With the rise of more sustainable materials comes new terms, processes, and materials which can cause great confusion if not explained well. The word “sustainability,” in regards to consumer goods, garners constant criticism from those who point out how undefined and vague the term is. Without clear guidelines, definitions, and information, this movement towards a fairer fashion industry is futile. Words can be tossed around by companies in an effort to seem relevant, but the true players are willing to go to bat for their commitment to this planet and its people. Therefore, we’ve unpacked three different categories of sustainable materials below which you may have heard before, though may not have understood.
According to Rutgers University’s Center for Sustainable Materials, “sustainable materials are materials used throughout our consumer and industrial economy that can be produced in required volumes without depleting non-renewable resources and without disrupting the established steady-state equilibrium of the environment and key natural resource systems.”
In other words, a sustainable material is a material which does not harm the planet. You can see where one may be confused because this definition is incredibly broad, giving brands a lot of opportunities for greenwashing. Similar to the terms “ethical fashion” and “sustainable fashion,” the term “sustainable material” means virtually nothing without a clear definition. It’s unlikely that the fashion world will come together on an agreement of what sustainable material actually means, therefore companies and customers must do the work themselves.
Brands need to define each term they use to describe their products based on what the labels mean to them. It’s not enough for a retailer to announce they carry sustainable materials, they must make it clear to consumers what they are doing to actively protect people and the planet. The more specific a company gets on their site, the better. Specificity is a sure sign that the business is committed to transparency. From there, it is the customers’ job to read into those definitions, and resist taking marketing slogans at their word.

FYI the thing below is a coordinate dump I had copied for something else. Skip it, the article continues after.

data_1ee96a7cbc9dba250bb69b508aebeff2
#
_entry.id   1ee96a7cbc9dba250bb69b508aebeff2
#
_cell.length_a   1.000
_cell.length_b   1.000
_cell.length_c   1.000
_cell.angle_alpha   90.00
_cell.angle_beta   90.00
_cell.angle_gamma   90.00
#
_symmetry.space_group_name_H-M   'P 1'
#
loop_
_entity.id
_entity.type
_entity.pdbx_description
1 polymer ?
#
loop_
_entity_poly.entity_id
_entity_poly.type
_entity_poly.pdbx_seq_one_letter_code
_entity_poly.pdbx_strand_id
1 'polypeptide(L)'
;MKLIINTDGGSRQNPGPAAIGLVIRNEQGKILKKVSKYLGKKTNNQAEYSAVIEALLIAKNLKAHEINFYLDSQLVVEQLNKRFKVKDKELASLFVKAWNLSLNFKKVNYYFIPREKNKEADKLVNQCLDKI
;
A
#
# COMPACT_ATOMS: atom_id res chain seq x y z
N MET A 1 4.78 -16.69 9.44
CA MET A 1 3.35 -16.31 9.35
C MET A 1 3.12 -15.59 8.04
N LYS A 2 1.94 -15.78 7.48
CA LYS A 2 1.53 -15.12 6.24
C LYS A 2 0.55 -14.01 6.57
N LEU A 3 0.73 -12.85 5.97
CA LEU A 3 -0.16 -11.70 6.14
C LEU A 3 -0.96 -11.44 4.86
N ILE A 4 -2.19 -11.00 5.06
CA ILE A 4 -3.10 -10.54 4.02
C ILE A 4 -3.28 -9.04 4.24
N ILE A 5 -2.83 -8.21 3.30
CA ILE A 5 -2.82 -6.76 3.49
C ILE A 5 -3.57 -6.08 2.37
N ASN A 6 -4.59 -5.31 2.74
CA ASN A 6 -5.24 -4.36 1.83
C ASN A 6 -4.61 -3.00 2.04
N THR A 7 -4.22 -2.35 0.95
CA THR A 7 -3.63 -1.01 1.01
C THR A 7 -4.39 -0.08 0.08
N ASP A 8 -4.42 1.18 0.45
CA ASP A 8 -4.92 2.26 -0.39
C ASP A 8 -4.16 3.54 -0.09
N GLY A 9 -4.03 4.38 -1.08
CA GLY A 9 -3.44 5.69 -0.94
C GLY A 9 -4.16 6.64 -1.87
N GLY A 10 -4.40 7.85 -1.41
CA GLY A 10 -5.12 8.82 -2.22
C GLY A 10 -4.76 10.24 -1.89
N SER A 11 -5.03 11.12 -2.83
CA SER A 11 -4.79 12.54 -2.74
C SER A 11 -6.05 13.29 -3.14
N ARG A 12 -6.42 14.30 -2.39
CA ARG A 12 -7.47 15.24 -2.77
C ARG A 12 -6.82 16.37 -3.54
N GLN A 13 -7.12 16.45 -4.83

Organic materials normally refer to materials which are grown without synthetic fertilisers, GMO’s, or pesticides. Fabrics such as cotton, wool, silk, bamboo, and hemp all have the ability to be incredibly sustainable, or harmful, depending on how they are produced and processed. For example, bamboo can create a soft, durable, and eco-friendly fabric if responsibly harvested. However, if done without regulations, bamboo can be sourced from land which has been destroyed for excessive bamboo farming. Some believe organic materials can refer to any material made from naturally occurring raw materials, though that is certainly not the case.
Organic materials must be thoughtfully grown, harvested, processed, and treated in order to receive a seal of approval from certifiers around the globe. Just like brands claiming to use sustainable materials, organic materials require a bit of scrutiny as well. It’s important to look for materials and brands which have their statements about organic principles backed by reliable third party vetting. Certifications and memberships such as the Global Organic Textile Standard, Organic Trade Association, and Better Cotton Initiative set regulations for materials from fiber to finish.
If a sustainable material or collection lacks a certification (which can occur due to individual certification’s high cost or time-consuming evaluation process,) then keep an eye out for the company’s explanation of how their supply chain works, as well as where and how they source their raw materials. Again, the more details, the better.
Vegan materials are the simplest to define, though still carry many misunderstandings along with them. Materials produced without any animal products are considered vegan. This means no fur, no leather, no feathers, not even silk . If your top priority is to advocate and care for the animals on our planet, then searching for vegan clothing companies and materials is the way to go. However, there is a large misconception that vegan automatically means “good.”
Vegan fashion has come under fire recently due to the use of plastic to create animal-free alternatives to the aforementioned popular materials. Something labeled “vegan” strictly means that it is free from animal products, it does not inherently mean that it is sustainable. On the bright side, there are many innovative companies expanding the options for plant-based and sustainable alternatives to vegan materials. For example, the product Piñatex consists of food waste otherwise discarded from the pineapple industry and producing a sturdy, leather-like material. Inventions like Piñatex, Muskin (made from mushrooms,) Banana “Leather,” and Cork Fabric have paved the way for brands to create clothing which doesn’t harm animals, people, or the planet.
Audrey Stanton was born and raised in the Bay Area and currently based in Los Angeles. She works as a freelance content creator and manager. Audrey is incredibly passionate about conscious fashion and hopes to continue to spread awareness of ethical consumption.